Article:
The seizure is likely to heighten tensions between the two countries at a time when US efforts to dissuade North Korea from pursuing its nuclear weapons program have stalled following the failure of the Hanoi summit in February.
The ship, the M/V Wise Honest, was used to haul valuable coal from North Korea that was sold in other countries, including China, according to the Justice Department. The US and the United Nations have said that North Korea has used illicit sales of its coal to fund the country's nuclear weapons and ballistic missiles program.
In a statement, senior Justice Department officials called the seizure the first of its kind, and said it was part of the US campaign of "maximum pressure" against the North Korean government.
"This sanctions-busting ship is now out of service," said Assistant Attorney General John Demers, the head of the Justice Department's National Security Division. "We are deeply committed to the role the Justice Department plays in applying maximum pressure to the North Korean regime to cease its belligerence."
The Wise Honest was North Korea's second largest merchant ship and was capable of carrying tens of thousands of tons of cargo. Prosecutors said the ship was also used to haul heavy machinery into North Korea, including 412,584 kilograms of "steel plate."
The ship is on its way to American Samoa, according to Geoffrey Berman, the US attorney for the Southern District of New York, who spoke to reporters from the Justice Department Thursday.
Berman said the ship was "recently taken into custody" but declined to provide an exact date for the transfer of custody.
The ship was originally seized from the North Koreans by Indonesian maritime authorities in April 2018 and a US judge in July of that year issued a warrant authorizing the seizure of the ship.
Berman denied that the timing of the unsealing Thursday of the seizure warrant had anything to do with the deterioration of nuclear trade talks between the US and North Korea, and the news out of South Korea that North Korea had launched two short range missiles.
"There is no connection at all between the recent activities by North Korea and the unsealing of our seizure warrant. We have been pursuing this for months as indicated in the complaint," Berman said.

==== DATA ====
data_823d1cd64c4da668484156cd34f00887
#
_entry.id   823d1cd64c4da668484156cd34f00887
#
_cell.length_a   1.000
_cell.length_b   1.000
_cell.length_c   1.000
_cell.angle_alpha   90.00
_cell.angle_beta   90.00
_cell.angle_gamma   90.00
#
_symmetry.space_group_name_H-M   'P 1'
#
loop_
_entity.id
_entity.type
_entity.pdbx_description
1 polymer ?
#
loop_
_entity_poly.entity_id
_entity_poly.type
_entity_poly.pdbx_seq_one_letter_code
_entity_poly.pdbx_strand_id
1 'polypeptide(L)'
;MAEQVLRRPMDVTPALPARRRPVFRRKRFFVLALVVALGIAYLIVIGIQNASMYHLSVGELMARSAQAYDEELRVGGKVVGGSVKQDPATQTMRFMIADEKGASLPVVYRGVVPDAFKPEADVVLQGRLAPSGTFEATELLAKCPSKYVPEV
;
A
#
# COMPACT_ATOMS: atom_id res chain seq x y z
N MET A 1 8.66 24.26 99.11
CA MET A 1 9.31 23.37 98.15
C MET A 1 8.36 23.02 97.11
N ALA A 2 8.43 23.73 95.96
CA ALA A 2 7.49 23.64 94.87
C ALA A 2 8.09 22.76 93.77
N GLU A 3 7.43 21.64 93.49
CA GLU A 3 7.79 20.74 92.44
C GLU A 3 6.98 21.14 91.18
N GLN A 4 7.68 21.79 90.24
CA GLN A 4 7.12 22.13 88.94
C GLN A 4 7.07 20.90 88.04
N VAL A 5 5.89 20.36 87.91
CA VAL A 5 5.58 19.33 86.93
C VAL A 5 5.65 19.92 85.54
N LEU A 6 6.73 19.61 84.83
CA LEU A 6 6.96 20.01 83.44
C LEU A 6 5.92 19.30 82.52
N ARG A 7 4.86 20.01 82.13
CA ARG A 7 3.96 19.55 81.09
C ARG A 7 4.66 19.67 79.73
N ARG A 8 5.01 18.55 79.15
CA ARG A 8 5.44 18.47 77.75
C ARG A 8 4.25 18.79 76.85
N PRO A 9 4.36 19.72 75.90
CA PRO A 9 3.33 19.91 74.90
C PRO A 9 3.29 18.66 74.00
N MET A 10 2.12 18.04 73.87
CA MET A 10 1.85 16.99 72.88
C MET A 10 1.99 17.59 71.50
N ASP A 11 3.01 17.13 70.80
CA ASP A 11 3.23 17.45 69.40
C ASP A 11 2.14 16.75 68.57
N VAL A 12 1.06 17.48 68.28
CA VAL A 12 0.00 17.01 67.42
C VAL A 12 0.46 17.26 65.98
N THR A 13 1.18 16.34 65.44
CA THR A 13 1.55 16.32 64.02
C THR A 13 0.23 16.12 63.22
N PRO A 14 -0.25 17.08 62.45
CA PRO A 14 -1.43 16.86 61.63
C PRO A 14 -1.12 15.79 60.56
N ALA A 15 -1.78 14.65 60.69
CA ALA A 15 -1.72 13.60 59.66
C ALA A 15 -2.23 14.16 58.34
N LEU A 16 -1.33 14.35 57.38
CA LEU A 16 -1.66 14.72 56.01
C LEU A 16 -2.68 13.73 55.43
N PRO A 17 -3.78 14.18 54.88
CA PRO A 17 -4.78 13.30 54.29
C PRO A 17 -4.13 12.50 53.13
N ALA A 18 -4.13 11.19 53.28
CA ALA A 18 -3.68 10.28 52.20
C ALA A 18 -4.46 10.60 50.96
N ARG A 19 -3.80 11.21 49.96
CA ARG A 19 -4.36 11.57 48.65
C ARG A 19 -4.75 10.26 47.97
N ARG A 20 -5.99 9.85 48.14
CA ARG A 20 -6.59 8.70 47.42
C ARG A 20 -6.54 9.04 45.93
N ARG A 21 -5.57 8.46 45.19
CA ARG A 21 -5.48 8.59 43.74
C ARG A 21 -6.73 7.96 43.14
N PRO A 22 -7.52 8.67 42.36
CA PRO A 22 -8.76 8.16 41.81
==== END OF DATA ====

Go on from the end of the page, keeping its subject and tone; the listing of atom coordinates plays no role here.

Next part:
The complaint documents multiple shipments of coal delivered from North Korea to China as well as one instance where the ship was scheduled to make a stop in a Russian port, where cargo documents would be prepared to try and conceal the haul's origin.
According to the Justice Department, payments for maintenance and equipment to the ship were made in US dollars through "unwitting US banks."
Indonesian maritime authorities intercepted and detained the ship on April 2, 2018, as it sailed south with safety tracking equipment turned off and a load of coal it had picked up in Nampo, North Korea, one month earlier in its cargo, according to the complaint.
A satellite photograph from March 2018 included as evidence in the complaint shows a ship that appears to be the Wise Honest tied alongside a dock in North Korea with "large quantities of what appears to be coal piled alongside the dock and in warehouses adjacent to it."
"There are also cranes and other equipment that appear consistent with what would be used to load coal into M/V Wise Honest," the complaint says.
The North Korean captain of the ship was arrested and charged with violations of Indonesian maritime law, according to the complaint, which says he was convicted by an Indonesian court in November 2018 of "offenses related to improper documentation for the ship."